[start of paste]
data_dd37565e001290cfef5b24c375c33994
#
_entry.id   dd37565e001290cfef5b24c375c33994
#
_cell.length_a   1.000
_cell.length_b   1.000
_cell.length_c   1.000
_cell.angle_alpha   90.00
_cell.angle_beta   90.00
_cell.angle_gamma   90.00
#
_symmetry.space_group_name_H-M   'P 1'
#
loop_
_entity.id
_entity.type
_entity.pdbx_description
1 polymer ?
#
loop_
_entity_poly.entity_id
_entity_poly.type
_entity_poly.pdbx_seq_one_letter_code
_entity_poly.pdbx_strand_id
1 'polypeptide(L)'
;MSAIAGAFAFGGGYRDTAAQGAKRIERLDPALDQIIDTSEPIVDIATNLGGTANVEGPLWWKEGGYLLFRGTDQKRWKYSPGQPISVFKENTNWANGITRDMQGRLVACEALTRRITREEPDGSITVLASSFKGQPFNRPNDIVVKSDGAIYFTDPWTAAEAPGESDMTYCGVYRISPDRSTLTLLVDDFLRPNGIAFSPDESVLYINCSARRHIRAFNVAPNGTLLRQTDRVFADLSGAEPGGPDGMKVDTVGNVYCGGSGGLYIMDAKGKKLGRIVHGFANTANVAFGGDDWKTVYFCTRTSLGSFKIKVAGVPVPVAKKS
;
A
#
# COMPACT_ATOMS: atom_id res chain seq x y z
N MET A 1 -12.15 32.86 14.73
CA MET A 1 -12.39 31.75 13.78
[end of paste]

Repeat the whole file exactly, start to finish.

data_dd37565e001290cfef5b24c375c33994
#
_entry.id   dd37565e001290cfef5b24c375c33994
#
_cell.length_a   1.000
_cell.length_b   1.000
_cell.length_c   1.000
_cell.angle_alpha   90.00
_cell.angle_beta   90.00
_cell.angle_gamma   90.00
#
_symmetry.space_group_name_H-M   'P 1'
#
loop_
_entity.id
_entity.type
_entity.pdbx_description
1 polymer ?
#
loop_
_entity_poly.entity_id
_entity_poly.type
_entity_poly.pdbx_seq_one_letter_code
_entity_poly.pdbx_strand_id
1 'polypeptide(L)'
;MSAIAGAFAFGGGYRDTAAQGAKRIERLDPALDQIIDTSEPIVDIATNLGGTANVEGPLWWKEGGYLLFRGTDQKRWKYSPGQPISVFKENTNWANGITRDMQGRLVACEALTRRITREEPDGSITVLASSFKGQPFNRPNDIVVKSDGAIYFTDPWTAAEAPGESDMTYCGVYRISPDRSTLTLLVDDFLRPNGIAFSPDESVLYINCSARRHIRAFNVAPNGTLLRQTDRVFADLSGAEPGGPDGMKVDTVGNVYCGGSGGLYIMDAKGKKLGRIVHGFANTANVAFGGDDWKTVYFCTRTSLGSFKIKVAGVPVPVAKKS
;
A
#
# COMPACT_ATOMS: atom_id res chain seq x y z
N MET A 1 -12.15 32.86 14.73
CA MET A 1 -12.39 31.75 13.78